If your intention to defend yourself is stronger than your attacker’s intention to see his or her attack through, more than likely, you will prevail. My favourite analogy to explain this is that of the alley cat vs. the doberman.
A doberman is a big dog that could easily rip a cat to shreds in terms of a physical contest. But have you ever seen an alley cat fight? In comics or cartoons, an alley cat fighting is usually portrayed as a whirling mass with sharp claws sticking out violently. This is a pretty accurate depiction. An alley cat also hisses and squeals an awful high-pitched noise while it fights. So sure, the doberman could make short work of the cat, if it wanted to. But the doberman isn’t stupid. It realizes that if it did go in for the kill, it would take many scratches in the process. It could lose an eye or it could take one on the nose, damaging its sense of smell that it relies on for survival. Seeing the risk, the doberman shies away, because it simply isn’t worth it.
Another good analogy is the human vs. the wasp. Many people when encountering a wasp will uselessly flail their arms and run away to avoid a wasp. But why? Humans are massive compared to a wasp. Even if it did try to sting us, we could destroy it with one swift smack of our hand. As with the previous analogy, it simply isn’t worth being stung. So we choose to run away in a comical fashion.
So let’s apply this to our mentality when defending ourselves.
When I teach women’s self-defense classes, I tell the students, it’s not about being stronger than your attacker – that’s not likely to be the case. It’s about being an unappealing target. This starts before an attacker even makes a move. For example, I tell women that if they’re taking money out of an ATM and they feel like they’re being watched and sized up as a target, immediate hit cancel then yell and swear, maybe even kick something saying, “I TOLD HIM TO PUT MONEY IN OUR ACCOUNT! THAT &@#$* IDIOT!!!” This accomplishes 2 things at once. It communicates that the woman has no money to be stolen, plus it shows that she’s no pushover and might fight back or yell enough to bring attention to the situation if he makes a move on her. The woman has successfully made her potential intention stronger than that of her attacker’s.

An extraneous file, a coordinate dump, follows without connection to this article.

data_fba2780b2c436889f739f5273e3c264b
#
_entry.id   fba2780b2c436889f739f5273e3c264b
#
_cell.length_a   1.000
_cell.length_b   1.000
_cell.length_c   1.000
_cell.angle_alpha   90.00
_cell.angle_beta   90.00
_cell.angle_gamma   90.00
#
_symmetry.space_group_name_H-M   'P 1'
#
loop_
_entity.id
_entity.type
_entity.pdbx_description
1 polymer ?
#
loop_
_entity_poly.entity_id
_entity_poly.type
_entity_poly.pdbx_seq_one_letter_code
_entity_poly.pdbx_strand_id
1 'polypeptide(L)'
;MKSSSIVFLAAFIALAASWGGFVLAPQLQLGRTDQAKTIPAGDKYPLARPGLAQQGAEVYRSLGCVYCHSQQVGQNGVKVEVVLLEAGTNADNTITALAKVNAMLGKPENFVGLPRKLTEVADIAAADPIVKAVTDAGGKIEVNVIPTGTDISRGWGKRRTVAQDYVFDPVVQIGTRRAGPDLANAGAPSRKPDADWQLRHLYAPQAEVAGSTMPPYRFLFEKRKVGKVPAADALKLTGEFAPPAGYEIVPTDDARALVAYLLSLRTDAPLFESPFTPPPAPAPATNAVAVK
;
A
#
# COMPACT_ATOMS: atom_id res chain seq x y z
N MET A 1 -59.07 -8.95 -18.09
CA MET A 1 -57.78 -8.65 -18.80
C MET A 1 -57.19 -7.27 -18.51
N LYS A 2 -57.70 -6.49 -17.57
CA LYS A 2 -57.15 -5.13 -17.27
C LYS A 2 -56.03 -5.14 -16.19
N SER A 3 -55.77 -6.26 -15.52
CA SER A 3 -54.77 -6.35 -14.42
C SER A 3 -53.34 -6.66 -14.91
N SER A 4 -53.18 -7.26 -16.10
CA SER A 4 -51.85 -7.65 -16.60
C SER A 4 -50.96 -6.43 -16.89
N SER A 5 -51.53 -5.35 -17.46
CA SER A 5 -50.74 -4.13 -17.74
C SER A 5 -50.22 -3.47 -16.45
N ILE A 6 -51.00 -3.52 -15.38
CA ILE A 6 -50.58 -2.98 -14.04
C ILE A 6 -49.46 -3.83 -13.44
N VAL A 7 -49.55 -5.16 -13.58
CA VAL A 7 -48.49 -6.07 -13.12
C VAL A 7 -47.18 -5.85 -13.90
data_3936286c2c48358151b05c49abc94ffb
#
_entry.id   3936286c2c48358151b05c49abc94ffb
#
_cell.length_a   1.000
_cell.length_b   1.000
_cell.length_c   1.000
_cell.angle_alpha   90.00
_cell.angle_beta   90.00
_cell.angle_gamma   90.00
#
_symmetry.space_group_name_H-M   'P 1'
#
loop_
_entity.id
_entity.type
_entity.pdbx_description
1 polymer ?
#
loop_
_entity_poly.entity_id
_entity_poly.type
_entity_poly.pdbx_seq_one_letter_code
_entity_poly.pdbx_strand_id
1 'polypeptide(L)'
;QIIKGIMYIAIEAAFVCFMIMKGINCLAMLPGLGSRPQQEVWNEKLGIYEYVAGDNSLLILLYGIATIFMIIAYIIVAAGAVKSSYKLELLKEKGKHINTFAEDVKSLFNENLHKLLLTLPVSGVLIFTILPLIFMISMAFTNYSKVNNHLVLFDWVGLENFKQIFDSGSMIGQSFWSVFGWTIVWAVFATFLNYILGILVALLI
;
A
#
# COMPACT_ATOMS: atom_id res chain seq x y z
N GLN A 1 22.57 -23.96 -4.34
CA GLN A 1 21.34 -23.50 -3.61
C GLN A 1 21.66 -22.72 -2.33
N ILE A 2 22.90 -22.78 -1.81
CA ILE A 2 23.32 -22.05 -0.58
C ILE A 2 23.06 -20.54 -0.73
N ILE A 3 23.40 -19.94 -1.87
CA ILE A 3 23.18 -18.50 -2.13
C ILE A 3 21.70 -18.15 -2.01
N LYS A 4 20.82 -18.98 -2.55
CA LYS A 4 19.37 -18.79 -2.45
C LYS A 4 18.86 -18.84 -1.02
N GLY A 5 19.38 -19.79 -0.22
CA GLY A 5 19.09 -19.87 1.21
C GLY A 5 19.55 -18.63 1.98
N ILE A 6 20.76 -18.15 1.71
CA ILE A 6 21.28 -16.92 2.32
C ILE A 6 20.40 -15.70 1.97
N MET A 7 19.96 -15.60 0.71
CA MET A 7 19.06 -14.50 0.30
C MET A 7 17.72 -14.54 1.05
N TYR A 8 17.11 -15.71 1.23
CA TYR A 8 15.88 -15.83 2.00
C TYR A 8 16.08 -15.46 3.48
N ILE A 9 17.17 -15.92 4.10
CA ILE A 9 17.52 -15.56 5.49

But then if an assailant decides that the woman is worth attacking in a different kind of context (it certainly isn’t worth taking any risk just for money or material possessions) the woman has to become an alley cat. I teach women to yell loudly and aggressively, using words that communicate that she is in trouble, like “STOP!” or “NO! LET ME GO!”, while combining it with strikes to vulnerable targets.
This plays on the psychology of the attacker. Most attackers who physically prey on women are not looking for a challenge. They look for easy victims that reinforce the perception they are trying to create that they themselves are stronger and more powerful. They also don’t want to get caught. This naturally limits the risk he is willing to take and the defending force he is willing to face in the assault.
A woman can make further increase her intention by raising the stakes in her own mind. She can do this by thinking about the situation like she is not simply defending herself. She can imagine that the man will attack and rape her daughter, mother, sister, anyone she cares deeply about, when he is done with her. Alternatively, she could imagine that this man will take away her ability to do the one thing she loves most in life. If she is an athlete, he could paralyze her. If she is a writer or another kind of academic, he could cause her brain damage. By thinking in these terms, women can increase their intention to fight back to a degree they couldn’t normally summon up in their day-to-day lives. And when a woman fights back with that much intention, you better believe that the attacker would think twice.
Now to bring this into a grading context like my friend is anticipating.
Your ukes who will attack you during your grading will definitely be putting pressure on you as that is what they have been commanded to do to test your skills and intensity. When you’re facing intense circles or V’s or multiple attacker situations, make your intention stronger with a loud kiai. It may not psychologically affect your attackers in your particular situation because they’ll all be fairly experienced martial artists that are used to hearing kiais (though it does have a greater affect on students from the lower ranks). A kiai does, however, put more intention into your weakeners, the strikes you use to soften up your ukes, so you can take them down. When they feel a solid weakener, they’ll loosen up because they know if they don’t, they’ll get it twice as hard the next time. As a result, your intention to defend becomes stronger than theirs to attack you.
Good luck to all the Shorinji Kan-ers who are up for gradings this and next month!